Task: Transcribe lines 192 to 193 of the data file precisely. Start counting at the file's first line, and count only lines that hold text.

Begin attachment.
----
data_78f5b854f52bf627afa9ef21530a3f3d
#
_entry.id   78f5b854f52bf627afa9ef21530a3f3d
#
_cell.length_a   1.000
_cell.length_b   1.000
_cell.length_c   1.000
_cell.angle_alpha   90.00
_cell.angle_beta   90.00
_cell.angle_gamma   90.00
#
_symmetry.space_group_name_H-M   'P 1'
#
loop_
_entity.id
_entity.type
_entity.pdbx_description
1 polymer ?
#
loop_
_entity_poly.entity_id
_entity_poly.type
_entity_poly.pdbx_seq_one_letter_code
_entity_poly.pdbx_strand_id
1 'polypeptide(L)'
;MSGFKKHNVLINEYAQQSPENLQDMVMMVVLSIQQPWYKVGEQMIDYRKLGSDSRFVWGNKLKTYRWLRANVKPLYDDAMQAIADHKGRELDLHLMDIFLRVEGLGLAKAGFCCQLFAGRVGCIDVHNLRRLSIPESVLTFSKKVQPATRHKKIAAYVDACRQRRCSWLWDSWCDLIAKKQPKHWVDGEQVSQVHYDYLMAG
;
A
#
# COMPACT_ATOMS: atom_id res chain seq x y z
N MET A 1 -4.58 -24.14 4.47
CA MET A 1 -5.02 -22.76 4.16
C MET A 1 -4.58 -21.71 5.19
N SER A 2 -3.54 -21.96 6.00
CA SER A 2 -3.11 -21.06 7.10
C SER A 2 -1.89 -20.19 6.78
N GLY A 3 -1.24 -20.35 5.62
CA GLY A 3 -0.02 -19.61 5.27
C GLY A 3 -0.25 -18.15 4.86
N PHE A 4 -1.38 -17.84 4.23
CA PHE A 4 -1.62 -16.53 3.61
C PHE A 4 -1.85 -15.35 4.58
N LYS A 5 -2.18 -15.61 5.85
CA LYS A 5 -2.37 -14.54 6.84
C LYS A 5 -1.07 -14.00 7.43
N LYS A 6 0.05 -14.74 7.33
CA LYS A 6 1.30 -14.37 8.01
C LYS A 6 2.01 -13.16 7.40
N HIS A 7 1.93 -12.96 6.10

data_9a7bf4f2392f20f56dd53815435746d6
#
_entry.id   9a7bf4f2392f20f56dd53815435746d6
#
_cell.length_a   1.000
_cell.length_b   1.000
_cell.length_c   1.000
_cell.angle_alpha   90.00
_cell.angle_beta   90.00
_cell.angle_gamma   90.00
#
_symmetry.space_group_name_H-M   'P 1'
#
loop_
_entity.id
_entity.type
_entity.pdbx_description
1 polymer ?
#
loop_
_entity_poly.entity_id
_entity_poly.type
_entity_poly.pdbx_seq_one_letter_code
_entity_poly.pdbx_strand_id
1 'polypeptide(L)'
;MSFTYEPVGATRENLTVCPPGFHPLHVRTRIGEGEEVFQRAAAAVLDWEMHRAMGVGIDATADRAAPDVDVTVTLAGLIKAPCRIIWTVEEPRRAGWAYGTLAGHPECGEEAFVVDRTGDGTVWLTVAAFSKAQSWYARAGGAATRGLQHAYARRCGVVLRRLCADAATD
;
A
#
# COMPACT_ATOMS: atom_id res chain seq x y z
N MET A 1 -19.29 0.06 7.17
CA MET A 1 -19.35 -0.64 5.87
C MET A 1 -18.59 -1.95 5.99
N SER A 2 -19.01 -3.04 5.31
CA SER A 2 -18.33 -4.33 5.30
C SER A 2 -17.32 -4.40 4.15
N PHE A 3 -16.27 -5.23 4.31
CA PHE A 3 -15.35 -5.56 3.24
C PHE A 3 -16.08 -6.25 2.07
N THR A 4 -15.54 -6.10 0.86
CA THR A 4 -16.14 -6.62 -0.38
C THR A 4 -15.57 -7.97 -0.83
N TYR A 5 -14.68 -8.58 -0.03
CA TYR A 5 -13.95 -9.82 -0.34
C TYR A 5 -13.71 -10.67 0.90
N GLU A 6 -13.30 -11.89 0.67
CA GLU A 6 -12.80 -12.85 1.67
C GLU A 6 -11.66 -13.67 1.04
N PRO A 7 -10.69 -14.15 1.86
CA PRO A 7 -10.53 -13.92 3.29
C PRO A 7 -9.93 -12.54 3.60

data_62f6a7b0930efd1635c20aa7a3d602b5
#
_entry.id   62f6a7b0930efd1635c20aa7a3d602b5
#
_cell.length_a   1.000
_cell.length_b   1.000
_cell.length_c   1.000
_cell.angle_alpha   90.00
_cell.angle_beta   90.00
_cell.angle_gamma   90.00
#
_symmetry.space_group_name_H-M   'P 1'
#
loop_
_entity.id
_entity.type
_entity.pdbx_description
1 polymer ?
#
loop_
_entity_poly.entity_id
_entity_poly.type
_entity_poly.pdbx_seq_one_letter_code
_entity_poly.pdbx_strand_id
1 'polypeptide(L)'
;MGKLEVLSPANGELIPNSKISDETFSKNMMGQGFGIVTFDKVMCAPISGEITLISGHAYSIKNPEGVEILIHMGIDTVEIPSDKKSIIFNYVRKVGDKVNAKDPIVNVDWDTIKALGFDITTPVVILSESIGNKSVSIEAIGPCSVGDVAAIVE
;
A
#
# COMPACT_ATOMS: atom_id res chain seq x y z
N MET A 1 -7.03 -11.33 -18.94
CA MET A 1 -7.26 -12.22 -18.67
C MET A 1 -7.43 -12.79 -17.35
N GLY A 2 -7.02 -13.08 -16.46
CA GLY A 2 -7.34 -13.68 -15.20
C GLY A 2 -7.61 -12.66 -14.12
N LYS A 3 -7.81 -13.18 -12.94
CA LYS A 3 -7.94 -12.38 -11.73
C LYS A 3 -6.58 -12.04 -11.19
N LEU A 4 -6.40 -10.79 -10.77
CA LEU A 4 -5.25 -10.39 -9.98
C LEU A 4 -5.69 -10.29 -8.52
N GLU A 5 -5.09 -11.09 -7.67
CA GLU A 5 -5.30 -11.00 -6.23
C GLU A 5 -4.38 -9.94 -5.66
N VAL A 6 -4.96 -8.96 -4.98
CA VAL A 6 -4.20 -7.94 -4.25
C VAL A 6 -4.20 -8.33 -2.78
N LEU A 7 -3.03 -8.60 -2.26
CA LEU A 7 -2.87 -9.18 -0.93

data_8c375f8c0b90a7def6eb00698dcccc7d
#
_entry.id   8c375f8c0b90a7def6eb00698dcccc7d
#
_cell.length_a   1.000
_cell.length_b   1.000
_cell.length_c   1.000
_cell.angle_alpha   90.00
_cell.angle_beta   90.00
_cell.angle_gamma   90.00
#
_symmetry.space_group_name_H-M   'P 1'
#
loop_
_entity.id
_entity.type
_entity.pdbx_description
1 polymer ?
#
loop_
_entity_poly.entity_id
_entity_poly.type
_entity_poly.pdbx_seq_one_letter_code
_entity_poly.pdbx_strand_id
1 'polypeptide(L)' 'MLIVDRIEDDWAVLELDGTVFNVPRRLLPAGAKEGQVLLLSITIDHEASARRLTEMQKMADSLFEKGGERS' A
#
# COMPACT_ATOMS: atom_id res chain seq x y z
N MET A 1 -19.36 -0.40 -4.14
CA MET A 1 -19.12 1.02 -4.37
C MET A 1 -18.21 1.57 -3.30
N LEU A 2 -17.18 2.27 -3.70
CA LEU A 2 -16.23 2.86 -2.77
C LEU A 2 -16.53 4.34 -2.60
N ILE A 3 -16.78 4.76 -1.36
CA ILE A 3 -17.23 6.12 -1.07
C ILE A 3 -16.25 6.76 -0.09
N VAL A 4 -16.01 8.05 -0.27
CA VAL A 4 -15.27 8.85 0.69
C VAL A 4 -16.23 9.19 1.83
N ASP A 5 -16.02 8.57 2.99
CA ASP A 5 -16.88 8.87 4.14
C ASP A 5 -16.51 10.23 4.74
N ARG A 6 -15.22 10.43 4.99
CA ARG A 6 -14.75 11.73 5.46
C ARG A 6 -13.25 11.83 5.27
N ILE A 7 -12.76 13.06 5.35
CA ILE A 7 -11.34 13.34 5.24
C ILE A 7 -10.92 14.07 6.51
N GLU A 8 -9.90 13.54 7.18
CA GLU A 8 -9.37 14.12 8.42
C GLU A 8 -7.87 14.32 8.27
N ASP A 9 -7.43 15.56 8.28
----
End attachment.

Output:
C ASP A 5 -16.51 10.23 4.74
N ARG A 6 -15.22 10.43 4.99